This woman would have died if her husband hadn’t convinced her to visit the ER.
As a prosecution attorney, Sue Palmer had seen endless cases of violence resulting in death, including those at the hands of a serial killer. At the age of 46, she never thought that she would also become the victim of a serial killer and nearly lose her life.
That’s exactly what doctors call a medical issue dubbed “the widowmaker”—a serial killer whose victims never see the attack coming and typically don’t stand a chance. That’s almost what happened to Palmer on a summer day when she woke up feeling ill.
It happened just as it usually does when you contract the stomach flu or food poisoning: Palmer woke up around 5am without knowing why, then seconds later she rushed to the toilet after realizing she was going to be sick. She returned to bed, only to get sick again minutes later. Though she thought she was suffering from a 24-hour bug, one that starts as suddenly as this one had, her husband, Tim, was not as optimistic. She recalls this exchange with her husband that morning:
“‘Let’s go to the emergency room.’
I laughed. ‘Why?’ I asked.
He replied, ‘You could be having a heart attack.’”
Sue assumed that he was just being paranoid because Tim’s father had died from a heart attack at the age of 64. At 46 years old, with no history of high cholesterol, obesity, heart disease in the family, and a penchant for eating well and exercising regularly, Sue didn’t think she could be experiencing a heart attack. She didn’t have any of the regular symptoms, like chest pain, but Tim was insistent and they wound up going to the ER and telling the person at the front desk that she might be experiencing a heart attack.
As Sue went through the typical questions with doctors, she became increasingly embarrassed because all the signs pointed to them being overly cautious and bothersome by coming to the ER for a few fits of vomiting. They performed one EKG, which was a little abnormal, so they decided to do another for good measure. Suddenly, the atmosphere around her changed. Doctors and nurses were flying around her, she was being carted off in a gurney, and her clothes were being ripped off while others inserted needles into her arms.
Dr. Fredi, who was walking right next to her, informed her that he would take car of her like he would a member of his own family and that he would be in charge. Without even knowing what was going on, Sue accepted Fredi’s consolation. She was taken into an operating room and immediately passed out. When she awoke, Tim was in the room and had some alarming news for her.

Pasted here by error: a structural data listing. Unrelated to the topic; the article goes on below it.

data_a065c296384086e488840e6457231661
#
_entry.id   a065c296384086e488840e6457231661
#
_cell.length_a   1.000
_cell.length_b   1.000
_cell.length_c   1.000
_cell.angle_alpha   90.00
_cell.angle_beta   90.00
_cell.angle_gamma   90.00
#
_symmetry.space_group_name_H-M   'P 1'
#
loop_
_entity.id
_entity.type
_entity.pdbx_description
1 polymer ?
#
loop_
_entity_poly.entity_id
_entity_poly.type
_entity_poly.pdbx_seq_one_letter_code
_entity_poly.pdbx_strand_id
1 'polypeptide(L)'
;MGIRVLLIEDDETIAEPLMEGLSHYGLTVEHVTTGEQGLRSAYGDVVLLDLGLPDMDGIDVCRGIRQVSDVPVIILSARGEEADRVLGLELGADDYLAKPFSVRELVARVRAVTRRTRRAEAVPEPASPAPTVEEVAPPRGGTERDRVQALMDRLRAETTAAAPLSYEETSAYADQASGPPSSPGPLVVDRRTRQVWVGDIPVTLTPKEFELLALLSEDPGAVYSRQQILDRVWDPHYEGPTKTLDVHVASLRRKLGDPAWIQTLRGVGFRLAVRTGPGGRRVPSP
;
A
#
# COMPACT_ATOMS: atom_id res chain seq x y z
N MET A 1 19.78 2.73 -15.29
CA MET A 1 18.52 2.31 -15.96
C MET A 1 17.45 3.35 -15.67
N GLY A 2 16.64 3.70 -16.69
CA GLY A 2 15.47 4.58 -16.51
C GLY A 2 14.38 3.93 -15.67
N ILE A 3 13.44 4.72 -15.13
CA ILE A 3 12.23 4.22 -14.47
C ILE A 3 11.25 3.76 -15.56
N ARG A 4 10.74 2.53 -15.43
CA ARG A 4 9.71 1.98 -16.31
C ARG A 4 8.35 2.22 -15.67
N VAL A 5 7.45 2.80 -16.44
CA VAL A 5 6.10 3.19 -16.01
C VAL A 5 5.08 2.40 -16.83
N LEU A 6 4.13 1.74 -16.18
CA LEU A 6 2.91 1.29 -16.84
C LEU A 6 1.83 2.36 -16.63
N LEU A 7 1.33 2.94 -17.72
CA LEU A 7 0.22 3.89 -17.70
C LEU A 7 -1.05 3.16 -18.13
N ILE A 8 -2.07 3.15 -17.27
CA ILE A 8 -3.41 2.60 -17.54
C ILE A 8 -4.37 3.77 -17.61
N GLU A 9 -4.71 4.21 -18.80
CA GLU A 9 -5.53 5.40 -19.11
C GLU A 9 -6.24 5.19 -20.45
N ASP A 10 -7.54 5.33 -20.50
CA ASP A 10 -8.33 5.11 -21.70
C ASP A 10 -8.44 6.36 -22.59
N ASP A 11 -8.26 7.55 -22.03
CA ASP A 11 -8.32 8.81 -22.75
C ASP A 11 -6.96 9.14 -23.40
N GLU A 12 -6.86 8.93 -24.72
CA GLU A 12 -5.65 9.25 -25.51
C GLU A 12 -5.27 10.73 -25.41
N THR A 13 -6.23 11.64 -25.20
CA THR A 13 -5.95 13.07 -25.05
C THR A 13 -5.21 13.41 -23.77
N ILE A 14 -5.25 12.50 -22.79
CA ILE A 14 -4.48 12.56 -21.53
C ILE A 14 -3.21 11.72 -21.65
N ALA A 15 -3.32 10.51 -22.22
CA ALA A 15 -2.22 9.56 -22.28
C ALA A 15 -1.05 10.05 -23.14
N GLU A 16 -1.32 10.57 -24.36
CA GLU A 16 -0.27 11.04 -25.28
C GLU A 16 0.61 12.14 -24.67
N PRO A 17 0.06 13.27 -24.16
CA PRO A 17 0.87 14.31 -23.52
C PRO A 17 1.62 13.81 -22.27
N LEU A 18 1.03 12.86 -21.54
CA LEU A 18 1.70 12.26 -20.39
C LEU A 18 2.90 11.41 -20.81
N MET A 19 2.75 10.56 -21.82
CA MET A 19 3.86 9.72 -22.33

“He told me that I had had a major heart attack, that I was in the process of having it when we went to the hospital, and that Joseph Fredi, an interventional cardiologist, had been able to stop it in its tracks. He literally stopped the heart attack while it was happening.”
So what had happened to Sue? Well, it turns out that she had been the victim of “the widowmaker,” a medical phenomenon that occurs when the center coronary artery is blocked. Dr. Fredi first determined that her center coronary artery, called the LAD, was 70 percent blocked and her right coronary artery was 100 percent blocked. LAD blockage is called “the widowmaker” because it is the most common cause of sudden death and often goes undetected by patients before they die. For Sue, this was caused by plaque that had ruptured in the wall of her right coronary artery and caused a clot to form, which is what spurred the nausea she had had that morning. Her nausea and paleness were the only warning signs, so it’s extremely fortunate that her husband had been insistent on taking her into the ER.
Heart disease is the primary cause of death for women in the United States and Sue says she is lucky to be alive. Her heart seems perfectly healthy now, but her lesson to all after experiencing this life-threatening situation is this:
“Don’t think it can’t happen to you. Just because you’re young and healthy, because you don’t smoke or drink, because you work out and you’re thin and you eat well and you’ve never had any medical problems and you have no family history, don’t think that you can’t have a heart attack. You can.”
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attribution to the author: Brianna Acuesta / www.trueactivist.com